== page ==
We can communicate with that which we cannot control in ourselves to gain understanding and guidance for living life as well. Asking ourselves questions can help coax our subconscious minds to seek the answers to our questions. Even after we have forgotten that we have asked them. Often times making these requests for help comes in times of distress. A willingness to trust and be vulnerable might be easier in desperate times. But we need not wait until times of great stress to have the support of this relationship. Regular respectful and sincere communication with ourselves, ensures that a trusting relationship will develop over time.

In this relationship we develop with ourselves, we can find ourselves, as well as the most important guidance we may ever know.

Trust Self

Well, that is all we have for today, and thank you so much for stopping in to My Life Experiment. What is written here has come from struggle and growth. We wish you growth on your path of learning to trust yourselves more deeply. If you enjoyed what you read then I would love for you to do a couple things for us.
  1. If you would like to help support this website by offsetting some of the costs of running it. There is a PayPal button below or in the right sidebar, depending on if you are viewing with mobile or by computer.
  2. Join our email list below, which will get you a copy of our Therapeutic Writing Guide, and have our new articles sent directly to your email.
  3. Share this article on your social media.
  4. Follow our Facebook page.

 

 

My Life Experiment

Welcome! We are Travis and Casey Hagen, the writer's and owner's of My Life Experiment. As recovering Individuals, we are no strangers to leaving behind dysfunctional ways of living. Over the years we have become adept at managing our intense mental and emotional worlds. Finding healing from the past, peace in the present and new ways to bring about success for our futures. We promote Healthy Life Experimentation Principles for connecting with ourselves, our relationships, and finding healthier ways of bringing about success in our lives. Stick around and pick up what we have learned. You will not be disappointed.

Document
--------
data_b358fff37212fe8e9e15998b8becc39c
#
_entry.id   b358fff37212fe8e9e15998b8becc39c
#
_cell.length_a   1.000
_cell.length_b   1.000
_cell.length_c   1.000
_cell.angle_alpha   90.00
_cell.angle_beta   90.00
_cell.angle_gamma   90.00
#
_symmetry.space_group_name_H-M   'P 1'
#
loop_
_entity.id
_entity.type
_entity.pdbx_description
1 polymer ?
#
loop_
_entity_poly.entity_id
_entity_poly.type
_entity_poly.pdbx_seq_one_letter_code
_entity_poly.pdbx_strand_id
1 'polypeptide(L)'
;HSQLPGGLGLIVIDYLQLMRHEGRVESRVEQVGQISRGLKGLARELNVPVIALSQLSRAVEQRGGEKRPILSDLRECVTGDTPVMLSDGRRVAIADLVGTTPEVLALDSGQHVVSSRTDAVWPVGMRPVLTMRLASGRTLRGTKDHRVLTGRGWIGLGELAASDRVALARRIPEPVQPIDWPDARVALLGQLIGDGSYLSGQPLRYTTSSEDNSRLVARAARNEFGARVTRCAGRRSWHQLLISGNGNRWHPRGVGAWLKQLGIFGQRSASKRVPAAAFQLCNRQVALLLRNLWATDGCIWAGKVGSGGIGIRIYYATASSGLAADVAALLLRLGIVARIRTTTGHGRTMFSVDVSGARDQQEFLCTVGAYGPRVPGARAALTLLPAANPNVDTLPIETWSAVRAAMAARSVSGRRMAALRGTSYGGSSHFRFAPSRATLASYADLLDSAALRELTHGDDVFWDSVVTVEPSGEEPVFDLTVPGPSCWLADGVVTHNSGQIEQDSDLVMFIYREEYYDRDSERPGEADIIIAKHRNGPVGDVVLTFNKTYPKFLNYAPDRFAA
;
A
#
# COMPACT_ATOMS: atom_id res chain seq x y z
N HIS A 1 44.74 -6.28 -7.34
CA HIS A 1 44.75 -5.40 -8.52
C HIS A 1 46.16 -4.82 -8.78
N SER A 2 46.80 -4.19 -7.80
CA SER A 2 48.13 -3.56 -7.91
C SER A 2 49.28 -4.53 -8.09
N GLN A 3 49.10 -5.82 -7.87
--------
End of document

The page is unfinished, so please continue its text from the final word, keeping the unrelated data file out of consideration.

To Support My Life Experiment.
Negotiation with Our Bodies Impulses.

Negotiation with Our Bodies Impulses.

Living a healthy and respectable life is all about negotiation. It is about getting our needs met. And not meeting the needs of our bodily impulses that will harm us.

Lets look more in depth in the topic of learning healthy negotiation skills with our emotional impulses. Learning how to see when these impulses point at our bodily needs that need fulfillment, or past energies that may need some closure.

Negotiation With our Impulses?

To negotiate is to communicate with the purpose of reaching agreements. I generally hear the word in the realm of business and hostage retrieval. But we all negotiate terms many times a day with ourselves. Of course with other people but here we are talking about our relationship with the constant flow of impulses that are coming from within our bodies. In fact, the first negotiation I usually make in my day is whether or not I will hit my snooze button or simply wake up when the alarm goes off the first time. I generally do wake up right away because I enjoy money and making it to work on time. My desire for more sleep expresses itself, but at least most of the time I cannot accept its terms.

Then throughout the day I am nudged by many impulses to act. Many of the requests are clearly acceptable so I agree to them. Like putting my jacket on because it’s cold outside, or grabbing a bite to eat because of hunger. Others can be pretty absurd and so I cannot. As in, sorry anger impulse it wouldn’t be appropriate to curse your client out at this moment. Some requests are in the middle and require a little extra thought for me to make a decision. We are pretty much constantly negotiating with ourselves.

This concept of continuous negotiation with ourselves may not be something that we think about often, or maybe ever. But it is happening all the time and getting the most out of it requires that we wake up to the process.

Waking up to the Negotiation.

To be awake to this process takes effort. It takes reminding ourselves that a healthy life is a process of allowing these impulses to find fulfillment in acceptable ways or even closure. Staying awake to responsibly negotiate requires us to get to know ourselves on much more than a surface level. It requires us to be pay attention to our bodies requests, and be the compassionate but stern gatekeepers for how those requests are met.  Sometimes these impulses should not be given the time of day, and sometimes we better meet their needs, or else.

As addicts in recovery we at My Life Experiment have had to learn a great deal about negotiating successfully with our bodily impulses. Here are some ideas that we have developed over the years.